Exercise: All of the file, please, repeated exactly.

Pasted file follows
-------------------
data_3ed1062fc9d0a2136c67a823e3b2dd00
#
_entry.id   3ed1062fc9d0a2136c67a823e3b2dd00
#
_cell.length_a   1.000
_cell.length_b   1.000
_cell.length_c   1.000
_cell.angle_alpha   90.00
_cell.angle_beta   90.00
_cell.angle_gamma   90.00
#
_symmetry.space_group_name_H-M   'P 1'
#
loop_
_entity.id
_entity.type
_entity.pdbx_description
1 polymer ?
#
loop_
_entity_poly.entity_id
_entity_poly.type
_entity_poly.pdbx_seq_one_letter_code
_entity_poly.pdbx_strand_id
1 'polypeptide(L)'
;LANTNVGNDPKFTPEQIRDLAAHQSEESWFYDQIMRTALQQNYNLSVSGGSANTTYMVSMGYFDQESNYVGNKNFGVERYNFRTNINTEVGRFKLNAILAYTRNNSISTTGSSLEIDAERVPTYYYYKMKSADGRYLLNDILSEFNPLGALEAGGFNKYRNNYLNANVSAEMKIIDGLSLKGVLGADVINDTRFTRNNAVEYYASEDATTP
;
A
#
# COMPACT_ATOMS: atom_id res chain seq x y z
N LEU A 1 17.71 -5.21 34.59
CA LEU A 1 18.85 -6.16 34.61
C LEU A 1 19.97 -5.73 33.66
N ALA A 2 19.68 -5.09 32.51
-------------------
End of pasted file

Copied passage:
data_3ed1062fc9d0a2136c67a823e3b2dd00
#
_entry.id   3ed1062fc9d0a2136c67a823e3b2dd00
#
_cell.length_a   1.000
_cell.length_b   1.000
_cell.length_c   1.000
_cell.angle_alpha   90.00
_cell.angle_beta   90.00
_cell.angle_gamma   90.00
#
_symmetry.space_group_name_H-M   'P 1'
#
loop_
_entity.id
_entity.type
_entity.pdbx_description
1 polymer ?
#
loop_
_entity_poly.entity_id
_entity_poly.type
_entity_poly.pdbx_seq_one_letter_code
_entity_poly.pdbx_strand_id
1 'polypeptide(L)'
;LANTNVGNDPKFTPEQIRDLAAHQSEESWFYDQIMRTALQQNYNLSVSGGSANTTYMVSMGYFDQESNYVGNKNFGVERYNFRTNINTEVGRFKLNAILAYTRNNSISTTGSSLEIDAERVPTYYYYKMKSADGRYLLNDILSEFNPLGALEAGGFNKYRNNYLNANVSAEMKIIDGLSLKGVLGADVINDTRFTRNNAVEYYASEDATTP
;
A
#
# COMPACT_ATOMS: atom_id res chain seq x y z
N LEU A 1 17.71 -5.21 34.59
CA LEU A 1 18.85 -6.16 34.61
C LEU A 1 19.97 -5.73 33.66
N ALA A 2 19.68 -5.09 32.51